Pip Installs Python or pip is a tool for installing and managing Python packages, many of which are on the Python Package Index (PyPI). It is a replacement of easy_install. In this article, we’ll spend a little time trying out pip to see how it works and how it might help us in our Python endeavors.
You will need to go out and get distribute or setuptools to make pip work. If you’re on Python 3, then distribute is your only option since setuptools doesn’t support it at the time of this writing. There’s an installer on pip’s website that you can use called get-pip.py or you can just go to PyPI and download it there as source.
Hopefully you already know this, but to install most modules from source, you have to upzip it and then open a terminal or command line window. Then change directory (cd) to the unpacked folder and run “python setup.py install” (minus the quotes). Note that you may need elevated privileges to install it (i.e. root or administrator). The pip website recommends using pip from within a virtualenv since it is installed automatically and “does not require root access or modify your system Python installation”. I’ll leave that up to your discretion.
The most common usage for pip is to install, upgrade or uninstall a package. This is all covered on the pip website, but we’ll look at it here anyway. Since we keep mentioning virtualenv, let’s try installing that with pip:
pip install virtualenv
If you run the command above in a terminal, you should get output similar to this:
Downloading/unpacking virtualenv Downloading virtualenv-1.7.2.tar.gz (2.2Mb): 2.2Mb downloaded Running setup.py egg_info for package virtualenv warning: no previously-included files matching '*' found under directory 'do cs\_templates' warning: no previously-included files matching '*' found under directory 'do cs\_build' Installing collected packages: virtualenv Running setup.py install for virtualenv warning: no previously-included files matching '*' found under directory 'do cs\_templates' warning: no previously-included files matching '*' found under directory 'do cs\_build' Installing virtualenv-script.py script to C:\Python26\Scripts Installing virtualenv.exe script to C:\Python26\Scripts Installing virtualenv.exe.manifest script to C:\Python26\Scripts Installing virtualenv-2.6-script.py script to C:\Python26\Scripts Installing virtualenv-2.6.exe script to C:\Python26\Scripts Installing virtualenv-2.6.exe.manifest script to C:\Python26\Scripts Successfully installed virtualenv Cleaning up...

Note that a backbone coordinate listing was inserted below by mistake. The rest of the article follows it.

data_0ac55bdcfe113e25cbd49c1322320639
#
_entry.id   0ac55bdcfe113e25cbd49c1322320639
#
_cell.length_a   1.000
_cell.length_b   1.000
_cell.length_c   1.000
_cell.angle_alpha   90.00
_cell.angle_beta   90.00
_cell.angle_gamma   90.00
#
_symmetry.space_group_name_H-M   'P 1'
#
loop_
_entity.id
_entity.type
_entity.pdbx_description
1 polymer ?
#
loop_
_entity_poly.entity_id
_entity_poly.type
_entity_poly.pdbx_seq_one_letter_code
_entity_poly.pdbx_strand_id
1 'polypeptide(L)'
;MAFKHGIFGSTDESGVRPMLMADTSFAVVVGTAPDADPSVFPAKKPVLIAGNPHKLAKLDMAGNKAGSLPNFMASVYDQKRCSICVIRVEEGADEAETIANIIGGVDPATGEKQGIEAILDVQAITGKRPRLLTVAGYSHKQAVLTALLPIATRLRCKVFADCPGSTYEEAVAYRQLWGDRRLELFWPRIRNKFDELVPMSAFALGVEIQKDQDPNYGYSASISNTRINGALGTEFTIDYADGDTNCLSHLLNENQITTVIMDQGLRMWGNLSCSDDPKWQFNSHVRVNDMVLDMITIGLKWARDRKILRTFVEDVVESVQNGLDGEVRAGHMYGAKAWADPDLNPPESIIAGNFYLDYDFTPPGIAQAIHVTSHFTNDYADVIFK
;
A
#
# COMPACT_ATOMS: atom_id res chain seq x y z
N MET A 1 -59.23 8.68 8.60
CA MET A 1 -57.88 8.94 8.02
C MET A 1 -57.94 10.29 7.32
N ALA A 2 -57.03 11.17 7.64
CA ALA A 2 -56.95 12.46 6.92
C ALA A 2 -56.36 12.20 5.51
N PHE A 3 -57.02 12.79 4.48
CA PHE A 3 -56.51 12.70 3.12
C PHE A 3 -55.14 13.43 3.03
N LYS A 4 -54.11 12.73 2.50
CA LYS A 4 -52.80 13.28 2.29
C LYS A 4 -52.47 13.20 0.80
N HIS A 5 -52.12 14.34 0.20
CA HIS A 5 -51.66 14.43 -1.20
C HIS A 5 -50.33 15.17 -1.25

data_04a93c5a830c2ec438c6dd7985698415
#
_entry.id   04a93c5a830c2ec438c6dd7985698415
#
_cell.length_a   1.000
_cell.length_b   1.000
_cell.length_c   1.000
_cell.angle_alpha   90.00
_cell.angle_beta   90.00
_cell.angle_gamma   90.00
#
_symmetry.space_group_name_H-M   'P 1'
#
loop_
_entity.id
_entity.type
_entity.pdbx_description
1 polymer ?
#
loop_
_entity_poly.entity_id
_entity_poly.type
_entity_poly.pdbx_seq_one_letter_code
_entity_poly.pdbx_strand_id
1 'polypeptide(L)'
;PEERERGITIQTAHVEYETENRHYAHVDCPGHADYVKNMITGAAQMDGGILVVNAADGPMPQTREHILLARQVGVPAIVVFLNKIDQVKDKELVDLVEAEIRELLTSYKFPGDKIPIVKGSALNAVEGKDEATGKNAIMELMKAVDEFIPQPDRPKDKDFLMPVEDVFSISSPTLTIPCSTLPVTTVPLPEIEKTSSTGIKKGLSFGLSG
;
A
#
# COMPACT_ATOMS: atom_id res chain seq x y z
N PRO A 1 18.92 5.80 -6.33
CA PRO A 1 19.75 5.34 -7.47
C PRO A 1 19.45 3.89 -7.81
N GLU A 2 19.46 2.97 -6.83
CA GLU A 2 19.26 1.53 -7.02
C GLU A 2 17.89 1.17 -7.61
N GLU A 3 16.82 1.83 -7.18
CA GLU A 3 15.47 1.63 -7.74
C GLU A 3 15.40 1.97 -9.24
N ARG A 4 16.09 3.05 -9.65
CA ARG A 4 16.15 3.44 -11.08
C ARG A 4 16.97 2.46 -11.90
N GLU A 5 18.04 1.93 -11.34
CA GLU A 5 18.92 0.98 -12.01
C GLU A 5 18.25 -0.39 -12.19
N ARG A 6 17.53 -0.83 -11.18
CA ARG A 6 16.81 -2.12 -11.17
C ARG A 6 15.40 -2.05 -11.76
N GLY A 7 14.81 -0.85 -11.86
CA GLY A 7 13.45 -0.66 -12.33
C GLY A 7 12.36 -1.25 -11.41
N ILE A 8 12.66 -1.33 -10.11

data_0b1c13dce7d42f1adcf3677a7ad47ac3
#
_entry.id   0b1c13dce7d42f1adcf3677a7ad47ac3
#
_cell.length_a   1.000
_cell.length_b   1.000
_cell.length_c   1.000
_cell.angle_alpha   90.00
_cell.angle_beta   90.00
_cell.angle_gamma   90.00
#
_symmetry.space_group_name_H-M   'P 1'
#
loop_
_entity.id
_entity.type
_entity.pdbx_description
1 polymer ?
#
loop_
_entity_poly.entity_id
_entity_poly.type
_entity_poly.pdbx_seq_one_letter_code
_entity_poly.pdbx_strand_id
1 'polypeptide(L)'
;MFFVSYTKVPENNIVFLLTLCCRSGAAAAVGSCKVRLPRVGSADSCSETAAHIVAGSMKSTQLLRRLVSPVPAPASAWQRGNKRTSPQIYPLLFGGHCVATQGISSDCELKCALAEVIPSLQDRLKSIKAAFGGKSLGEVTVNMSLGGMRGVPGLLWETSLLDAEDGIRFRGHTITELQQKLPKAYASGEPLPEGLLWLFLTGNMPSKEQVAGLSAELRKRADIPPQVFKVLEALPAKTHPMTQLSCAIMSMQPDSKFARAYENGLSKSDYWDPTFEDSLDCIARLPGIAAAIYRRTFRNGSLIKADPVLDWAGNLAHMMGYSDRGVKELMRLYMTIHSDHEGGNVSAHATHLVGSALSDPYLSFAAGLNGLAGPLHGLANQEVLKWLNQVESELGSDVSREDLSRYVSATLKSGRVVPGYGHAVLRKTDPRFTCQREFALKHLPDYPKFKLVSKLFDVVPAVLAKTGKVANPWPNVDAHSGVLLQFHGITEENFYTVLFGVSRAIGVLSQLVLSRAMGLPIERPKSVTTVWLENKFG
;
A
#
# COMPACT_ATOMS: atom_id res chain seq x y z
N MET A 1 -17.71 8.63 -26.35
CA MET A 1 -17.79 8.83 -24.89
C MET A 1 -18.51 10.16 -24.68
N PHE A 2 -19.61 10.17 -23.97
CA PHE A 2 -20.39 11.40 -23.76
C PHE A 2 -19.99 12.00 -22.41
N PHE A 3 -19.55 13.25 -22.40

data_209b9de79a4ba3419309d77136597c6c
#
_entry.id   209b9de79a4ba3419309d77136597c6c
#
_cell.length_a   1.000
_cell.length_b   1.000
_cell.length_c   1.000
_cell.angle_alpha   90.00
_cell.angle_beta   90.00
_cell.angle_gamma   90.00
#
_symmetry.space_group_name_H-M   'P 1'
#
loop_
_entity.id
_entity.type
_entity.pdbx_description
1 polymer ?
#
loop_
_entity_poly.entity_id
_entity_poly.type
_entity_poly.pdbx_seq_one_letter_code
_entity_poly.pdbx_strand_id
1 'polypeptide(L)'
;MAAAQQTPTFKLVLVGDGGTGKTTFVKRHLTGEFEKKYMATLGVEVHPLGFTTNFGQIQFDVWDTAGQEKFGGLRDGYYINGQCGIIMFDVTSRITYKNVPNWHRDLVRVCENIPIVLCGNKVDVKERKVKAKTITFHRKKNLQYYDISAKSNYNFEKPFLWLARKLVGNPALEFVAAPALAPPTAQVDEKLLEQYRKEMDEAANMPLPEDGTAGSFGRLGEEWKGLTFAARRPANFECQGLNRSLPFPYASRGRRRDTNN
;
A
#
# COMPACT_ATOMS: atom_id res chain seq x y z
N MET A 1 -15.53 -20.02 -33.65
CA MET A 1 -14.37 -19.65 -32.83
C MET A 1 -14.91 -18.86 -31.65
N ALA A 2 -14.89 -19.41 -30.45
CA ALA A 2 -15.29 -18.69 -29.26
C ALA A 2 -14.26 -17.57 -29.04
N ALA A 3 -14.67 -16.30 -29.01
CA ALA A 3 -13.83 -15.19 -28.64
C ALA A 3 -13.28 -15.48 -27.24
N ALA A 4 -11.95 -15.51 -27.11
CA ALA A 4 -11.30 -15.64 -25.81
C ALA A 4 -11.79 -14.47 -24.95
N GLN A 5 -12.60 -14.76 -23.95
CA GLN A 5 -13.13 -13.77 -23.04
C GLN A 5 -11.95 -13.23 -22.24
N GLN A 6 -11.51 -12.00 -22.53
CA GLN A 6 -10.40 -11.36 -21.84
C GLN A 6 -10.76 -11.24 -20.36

Well that seemed to work. Note that pip downloads the package BEFORE it start installing it, something that easy_install doesn’t do (for other differences, see this comparison). Say a new version of virtualenv comes out after this article is written and you want to upgrade it? Pip has you covered!
pip install --upgrade virtualenv
Wasn’t that easy? On the other hand, what if you enjoy always working on the bleeding edge outside of the safety of the sandbox? Well uninstalling the sandbox is just as easy as installing it:
pip uninstall virtualenv
Yup. It’s that easy. Really!
Pip can also install from file paths, URLs and version control systems such as Subversion, Git, Mercurial and Bazaar. See the documentation for more information.
Other pip Features
Pip also gives you the ability to create config files that can hold all the command line options you normally use in an INI file-like format. You can read about it here. Sadly it looks like pip ONLY looks for the config in a specific location, so you can’t actually pass different configs to pip.
The other feature I want to highlight is its concepts of requirements files. These files are just lists of packages to install. They provide a way to install a package and all the dependencies, including specific versions of the dependencies. You can even add a list of optional libraries and support tools. If you need to know what your current setup has installed, you can “freeze” your them into a requirements file by doing something like this:
pip freeze > myrequirements.txt
This is most helpful in a virtualenv as you’ll likely have LOTS of packages installed in your main Python suite that don’t have any bearing on your current project. Which is another reason why working with virtualenv might be a good idea.
Now you know enough to get started using pip. It’s a pretty handy tool to add to your kit and makes installing and managing packages a breeze. Have fun!